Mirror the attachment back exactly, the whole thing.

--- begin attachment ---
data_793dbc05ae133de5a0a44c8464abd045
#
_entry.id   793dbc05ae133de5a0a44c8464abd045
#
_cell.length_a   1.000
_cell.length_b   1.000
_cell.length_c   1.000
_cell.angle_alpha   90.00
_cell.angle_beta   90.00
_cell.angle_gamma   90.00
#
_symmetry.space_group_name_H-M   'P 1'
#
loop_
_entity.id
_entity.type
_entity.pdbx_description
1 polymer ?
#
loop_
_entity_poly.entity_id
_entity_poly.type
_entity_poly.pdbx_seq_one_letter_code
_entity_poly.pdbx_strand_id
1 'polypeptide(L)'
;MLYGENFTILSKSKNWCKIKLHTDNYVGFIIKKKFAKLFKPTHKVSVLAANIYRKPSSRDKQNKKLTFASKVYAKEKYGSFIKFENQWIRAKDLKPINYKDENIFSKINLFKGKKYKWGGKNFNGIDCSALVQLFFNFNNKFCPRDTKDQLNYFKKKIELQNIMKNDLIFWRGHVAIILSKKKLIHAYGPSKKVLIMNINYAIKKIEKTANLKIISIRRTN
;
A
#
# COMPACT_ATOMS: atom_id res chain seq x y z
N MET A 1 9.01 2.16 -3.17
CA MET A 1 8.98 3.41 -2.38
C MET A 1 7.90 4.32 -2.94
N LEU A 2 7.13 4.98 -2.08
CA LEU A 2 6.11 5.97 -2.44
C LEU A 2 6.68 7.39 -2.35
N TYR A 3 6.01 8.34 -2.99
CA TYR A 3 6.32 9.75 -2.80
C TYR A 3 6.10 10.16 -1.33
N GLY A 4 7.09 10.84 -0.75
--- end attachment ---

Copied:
data_793dbc05ae133de5a0a44c8464abd045
#
_entry.id   793dbc05ae133de5a0a44c8464abd045
#
_cell.length_a   1.000
_cell.length_b   1.000
_cell.length_c   1.000
_cell.angle_alpha   90.00
_cell.angle_beta   90.00
_cell.angle_gamma   90.00
#
_symmetry.space_group_name_H-M   'P 1'
#
loop_
_entity.id
_entity.type
_entity.pdbx_description
1 polymer ?
#
loop_
_entity_poly.entity_id
_entity_poly.type
_entity_poly.pdbx_seq_one_letter_code
_entity_poly.pdbx_strand_id
1 'polypeptide(L)'
;MLYGENFTILSKSKNWCKIKLHTDNYVGFIIKKKFAKLFKPTHKVSVLAANIYRKPSSRDKQNKKLTFASKVYAKEKYGSFIKFENQWIRAKDLKPINYKDENIFSKINLFKGKKYKWGGKNFNGIDCSALVQLFFNFNNKFCPRDTKDQLNYFKKKIELQNIMKNDLIFWRGHVAIILSKKKLIHAYGPSKKVLIMNINYAIKKIEKTANLKIISIRRTN
;
A
#
# COMPACT_ATOMS: atom_id res chain seq x y z
N MET A 1 9.01 2.16 -3.17
CA MET A 1 8.98 3.41 -2.38
C MET A 1 7.90 4.32 -2.94
N LEU A 2 7.13 4.98 -2.08
CA LEU A 2 6.11 5.97 -2.44
C LEU A 2 6.68 7.39 -2.35
N TYR A 3 6.01 8.34 -2.99
CA TYR A 3 6.32 9.75 -2.80
C TYR A 3 6.10 10.16 -1.33
N GLY A 4 7.09 10.84 -0.75